Milley promotes himself

Senator Marsha Blackburn asked Joint Chiefs Chairman Milley about the books in which he is quoted to inflammatory effect. He acknowledged that he had sat for interviews with the authors of each of the books she specified. In his Washington Examiner Daily Memo yesterday, Byron York cited them and extracted a few of the quotes:

Three of the biggest such books, all bestsellers, were Peril, by Bob Woodward and Robert Costa; I Alone Can Fix It, by the Washington Post’s Carol Leonnig and Philip Rucker; and Frankly, We Did Win This Election, by the Wall Street Journal’s Michael Bender. All featured quotes and information that appeared to come directly from Milley.

At Tuesday’s hearing of the Senate Armed Services Committee, Republican Sen. Marsha Blackburn asked Milley whether he had spoken to the authors. “Did you talk to Bob Woodward or Robert Costa for their book, Peril?” asked Blackburn. “Woodward, yes, Costa, no,” answered Milley. “Did you talk to Carol Leonnig and Philip Rucker for their book, I Alone Can Fix It?” “Yes,” said Milley. “Did you talk to Michael Bender for his book, Frankly, We Did Win This Election?” “Yes,” said Milley.

What did Milley have to say?

Milley told Leonnig and Rucker that he feared Trump might try to stage a coup after losing the 2020 election. “This is a Reichstag moment,” the authors quote Milley telling aides. “The gospel of the Fuhrer.” And more: “They may try, but they’re not going to f—ing succeed,” the authors quote Milley telling his deputies. “You can’t do this without the military. You can’t do this without the CIA and the FBI. We’re the guys with the guns.”

Then the coup never came. “Thank God Almighty we landed the ship safely,” Milley told Leonnig and Rucker. The authors described a scene at the inauguration of President Joe Biden in which Milley expressed relief to former first lady Michelle Obama. “No one has a bigger smile today than I do,” Milley told Obama. “You can’t see it under my mask, but I do.”

Where does such dishing fit in the job description of the chairman of the Joint Chiefs of Staff? At Tuesday’s hearing, Republican Sen. Rick Scott asked, “Why would you as the sitting chairman of the Joint Chiefs of Staff talk to a reporter who is writing a book about a prior administration? Why would that be part of your job description?”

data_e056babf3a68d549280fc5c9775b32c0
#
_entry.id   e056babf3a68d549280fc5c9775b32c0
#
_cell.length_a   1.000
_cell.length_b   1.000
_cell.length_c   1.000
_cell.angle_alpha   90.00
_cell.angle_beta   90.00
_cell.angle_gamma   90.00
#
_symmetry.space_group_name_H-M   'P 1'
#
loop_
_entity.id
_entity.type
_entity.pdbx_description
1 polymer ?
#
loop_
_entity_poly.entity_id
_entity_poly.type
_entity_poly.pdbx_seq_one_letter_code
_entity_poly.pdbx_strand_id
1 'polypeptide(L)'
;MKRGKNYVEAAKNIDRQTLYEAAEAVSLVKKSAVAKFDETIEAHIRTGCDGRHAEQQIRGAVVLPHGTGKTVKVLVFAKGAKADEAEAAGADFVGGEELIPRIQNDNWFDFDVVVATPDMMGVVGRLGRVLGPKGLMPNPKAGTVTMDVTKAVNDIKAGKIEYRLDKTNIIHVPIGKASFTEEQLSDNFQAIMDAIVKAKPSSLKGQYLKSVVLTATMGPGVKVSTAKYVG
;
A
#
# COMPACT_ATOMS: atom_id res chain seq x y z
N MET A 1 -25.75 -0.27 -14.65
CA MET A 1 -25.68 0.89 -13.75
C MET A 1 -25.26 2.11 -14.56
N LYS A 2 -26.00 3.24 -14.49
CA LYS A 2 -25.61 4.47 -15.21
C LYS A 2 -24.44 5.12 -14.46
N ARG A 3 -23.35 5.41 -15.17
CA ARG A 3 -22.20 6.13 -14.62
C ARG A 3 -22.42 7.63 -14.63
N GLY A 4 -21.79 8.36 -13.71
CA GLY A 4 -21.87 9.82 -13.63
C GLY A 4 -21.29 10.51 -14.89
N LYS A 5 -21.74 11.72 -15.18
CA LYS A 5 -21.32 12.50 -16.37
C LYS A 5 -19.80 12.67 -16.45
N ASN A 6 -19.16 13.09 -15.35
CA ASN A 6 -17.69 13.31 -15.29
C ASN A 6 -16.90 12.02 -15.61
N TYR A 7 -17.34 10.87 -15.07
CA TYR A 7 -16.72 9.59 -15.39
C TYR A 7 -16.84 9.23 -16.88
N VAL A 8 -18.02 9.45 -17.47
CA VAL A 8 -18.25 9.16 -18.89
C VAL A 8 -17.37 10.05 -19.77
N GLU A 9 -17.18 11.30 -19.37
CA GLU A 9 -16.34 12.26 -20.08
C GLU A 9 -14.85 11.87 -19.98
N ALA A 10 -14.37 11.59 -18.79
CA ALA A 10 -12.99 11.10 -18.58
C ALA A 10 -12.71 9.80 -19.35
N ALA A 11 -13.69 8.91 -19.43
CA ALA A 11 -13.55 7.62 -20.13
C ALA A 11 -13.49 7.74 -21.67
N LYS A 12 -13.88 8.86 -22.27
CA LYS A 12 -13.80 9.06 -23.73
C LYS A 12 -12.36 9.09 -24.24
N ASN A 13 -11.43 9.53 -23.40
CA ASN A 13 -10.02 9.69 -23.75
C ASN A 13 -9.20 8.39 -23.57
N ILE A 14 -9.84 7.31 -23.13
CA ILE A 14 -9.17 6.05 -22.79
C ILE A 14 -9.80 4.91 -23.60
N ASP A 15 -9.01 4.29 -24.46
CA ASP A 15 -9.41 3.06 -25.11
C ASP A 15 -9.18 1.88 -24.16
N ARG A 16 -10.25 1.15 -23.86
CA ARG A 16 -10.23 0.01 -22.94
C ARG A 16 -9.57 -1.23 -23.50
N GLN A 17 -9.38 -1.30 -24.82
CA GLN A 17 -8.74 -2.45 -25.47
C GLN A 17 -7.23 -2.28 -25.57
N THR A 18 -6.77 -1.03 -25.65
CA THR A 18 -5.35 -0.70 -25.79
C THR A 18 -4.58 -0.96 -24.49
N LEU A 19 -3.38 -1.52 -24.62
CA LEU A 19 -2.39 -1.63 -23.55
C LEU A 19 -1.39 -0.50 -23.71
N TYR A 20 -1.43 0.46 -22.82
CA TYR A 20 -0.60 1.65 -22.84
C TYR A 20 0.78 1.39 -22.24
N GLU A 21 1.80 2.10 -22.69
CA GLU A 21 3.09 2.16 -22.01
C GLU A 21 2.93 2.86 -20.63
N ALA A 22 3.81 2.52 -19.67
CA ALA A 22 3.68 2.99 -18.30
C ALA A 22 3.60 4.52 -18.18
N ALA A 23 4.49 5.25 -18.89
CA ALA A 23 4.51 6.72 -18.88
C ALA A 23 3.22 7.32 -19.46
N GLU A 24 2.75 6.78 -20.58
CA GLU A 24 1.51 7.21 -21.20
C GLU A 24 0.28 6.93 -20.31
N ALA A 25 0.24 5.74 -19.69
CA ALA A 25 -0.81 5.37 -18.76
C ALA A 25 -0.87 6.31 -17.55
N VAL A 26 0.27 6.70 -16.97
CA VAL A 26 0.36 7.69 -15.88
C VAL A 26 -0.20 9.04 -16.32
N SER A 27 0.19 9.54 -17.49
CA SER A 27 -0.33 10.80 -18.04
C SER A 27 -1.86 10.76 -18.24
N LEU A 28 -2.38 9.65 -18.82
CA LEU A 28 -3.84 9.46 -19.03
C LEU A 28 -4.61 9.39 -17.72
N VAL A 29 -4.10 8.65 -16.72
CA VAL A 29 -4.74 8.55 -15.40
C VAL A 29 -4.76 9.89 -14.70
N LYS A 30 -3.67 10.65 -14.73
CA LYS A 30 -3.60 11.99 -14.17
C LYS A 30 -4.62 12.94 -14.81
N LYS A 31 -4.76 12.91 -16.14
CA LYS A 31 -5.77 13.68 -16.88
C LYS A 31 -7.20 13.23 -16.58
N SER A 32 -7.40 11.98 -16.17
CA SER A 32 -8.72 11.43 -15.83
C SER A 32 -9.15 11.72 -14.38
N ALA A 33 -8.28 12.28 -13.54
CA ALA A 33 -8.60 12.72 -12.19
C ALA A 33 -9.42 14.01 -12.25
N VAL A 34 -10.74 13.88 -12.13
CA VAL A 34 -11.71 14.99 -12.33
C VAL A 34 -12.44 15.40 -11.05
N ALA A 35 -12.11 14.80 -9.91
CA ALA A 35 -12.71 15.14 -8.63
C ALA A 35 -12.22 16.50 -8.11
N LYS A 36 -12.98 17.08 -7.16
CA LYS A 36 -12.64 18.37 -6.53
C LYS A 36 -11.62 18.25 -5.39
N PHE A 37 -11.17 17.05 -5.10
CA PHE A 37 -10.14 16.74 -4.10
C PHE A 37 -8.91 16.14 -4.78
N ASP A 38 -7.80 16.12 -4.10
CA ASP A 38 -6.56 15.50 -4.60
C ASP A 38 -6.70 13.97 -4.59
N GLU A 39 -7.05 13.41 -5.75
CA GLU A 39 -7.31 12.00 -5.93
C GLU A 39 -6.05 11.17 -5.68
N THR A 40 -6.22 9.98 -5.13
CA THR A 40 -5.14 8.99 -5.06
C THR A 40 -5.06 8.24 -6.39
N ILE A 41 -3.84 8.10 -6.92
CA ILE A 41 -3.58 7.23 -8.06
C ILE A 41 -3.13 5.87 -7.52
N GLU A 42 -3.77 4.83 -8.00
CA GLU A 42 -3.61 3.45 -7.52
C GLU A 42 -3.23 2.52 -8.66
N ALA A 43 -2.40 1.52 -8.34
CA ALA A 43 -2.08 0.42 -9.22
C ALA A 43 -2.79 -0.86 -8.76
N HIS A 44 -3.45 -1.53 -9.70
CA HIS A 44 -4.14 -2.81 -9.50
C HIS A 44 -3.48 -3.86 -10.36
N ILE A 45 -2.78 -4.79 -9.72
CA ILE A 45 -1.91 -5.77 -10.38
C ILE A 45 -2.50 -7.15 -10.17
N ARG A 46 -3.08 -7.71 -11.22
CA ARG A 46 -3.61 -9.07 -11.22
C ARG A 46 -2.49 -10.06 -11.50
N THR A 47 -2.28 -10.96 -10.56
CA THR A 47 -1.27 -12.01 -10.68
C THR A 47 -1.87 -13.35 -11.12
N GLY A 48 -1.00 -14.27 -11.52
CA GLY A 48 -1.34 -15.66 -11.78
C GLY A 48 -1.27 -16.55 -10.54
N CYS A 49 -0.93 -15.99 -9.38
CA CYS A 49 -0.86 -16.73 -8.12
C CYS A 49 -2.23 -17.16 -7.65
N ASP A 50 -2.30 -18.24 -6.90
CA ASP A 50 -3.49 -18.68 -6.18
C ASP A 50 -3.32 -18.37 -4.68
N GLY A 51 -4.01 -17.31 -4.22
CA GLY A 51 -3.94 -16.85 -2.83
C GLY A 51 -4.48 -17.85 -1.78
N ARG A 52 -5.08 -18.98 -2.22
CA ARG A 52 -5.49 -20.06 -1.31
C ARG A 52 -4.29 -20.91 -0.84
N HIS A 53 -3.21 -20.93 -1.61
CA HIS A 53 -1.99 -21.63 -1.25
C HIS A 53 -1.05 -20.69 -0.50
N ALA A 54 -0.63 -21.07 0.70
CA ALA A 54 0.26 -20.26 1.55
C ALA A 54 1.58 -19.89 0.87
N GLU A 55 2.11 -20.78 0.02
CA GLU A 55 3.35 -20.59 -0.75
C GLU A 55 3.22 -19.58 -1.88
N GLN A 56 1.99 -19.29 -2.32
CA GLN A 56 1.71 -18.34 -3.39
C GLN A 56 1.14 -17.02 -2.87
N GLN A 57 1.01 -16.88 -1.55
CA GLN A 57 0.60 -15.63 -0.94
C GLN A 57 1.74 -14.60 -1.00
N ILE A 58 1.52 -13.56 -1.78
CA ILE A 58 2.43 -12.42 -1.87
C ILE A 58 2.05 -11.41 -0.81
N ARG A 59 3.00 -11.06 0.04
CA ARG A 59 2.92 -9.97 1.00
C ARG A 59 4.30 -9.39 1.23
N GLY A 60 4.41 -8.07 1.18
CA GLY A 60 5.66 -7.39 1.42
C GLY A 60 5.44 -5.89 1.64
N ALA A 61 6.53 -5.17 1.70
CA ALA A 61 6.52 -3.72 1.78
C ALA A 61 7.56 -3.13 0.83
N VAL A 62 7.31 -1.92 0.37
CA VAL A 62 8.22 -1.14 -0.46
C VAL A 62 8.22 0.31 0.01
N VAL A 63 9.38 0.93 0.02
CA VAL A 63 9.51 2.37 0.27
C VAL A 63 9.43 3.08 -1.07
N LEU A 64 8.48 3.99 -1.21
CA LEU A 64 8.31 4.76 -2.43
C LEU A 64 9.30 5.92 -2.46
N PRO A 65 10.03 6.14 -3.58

Milley said he talks to the media regularly, multiple times a week. “I think it’s very important that senior officials talk to the media, in all its various forms, in order to explain what we’re doing,” he said.

But Scott wanted to know why Milley was dishing about a former president. “Why would you … talk to a reporter who is writing a book about a prior administration? Why would that be part of your job description?”

“I think it’s important to make sure that the American people are transparent with what our government does, is all,” Milley said. “Nothing more complicated than that.”

Byron comments:

Milley’s talks with Woodward, Leonnig, Rucker, Bender — and possibly other authors as well — clearly went beyond ensuring “transparency” about the Joint Chiefs’ activities. The general’s “Reichstag moment” quote spoke volumes about the statement he wanted to make for the books that would describe the Trump administration’s final days.

And then Milley got burned by Woodward’s and Costa’s sensational portrayal of his conversations with a top Chinese general, which led to some critics accusing Milley of “treason.” As it turned out, the critics were not being fair, and events did not transpire exactly as the book said. Milley suffered some unjustified criticism. But that’s the lesson for the chairman of the Joint Chiefs of Staff: Live by the media, die by the media.

I think we need more information about Milley’s interviews with Woodward, but I think we know enough to infer that in each of these interviews Milley was promoting himself in a most unsavory and unprofessional manner.

At the House hearing yesterday Rep. Jim Banks homed in on another aspect of Milley’s effusions to Woodward. He is a man of poor judgment, perhaps about himself most of all. In addition to providing what he believed to be a heroic self-portrait to Woodward and other media friends, he appears be a patently untrustworthy witness.

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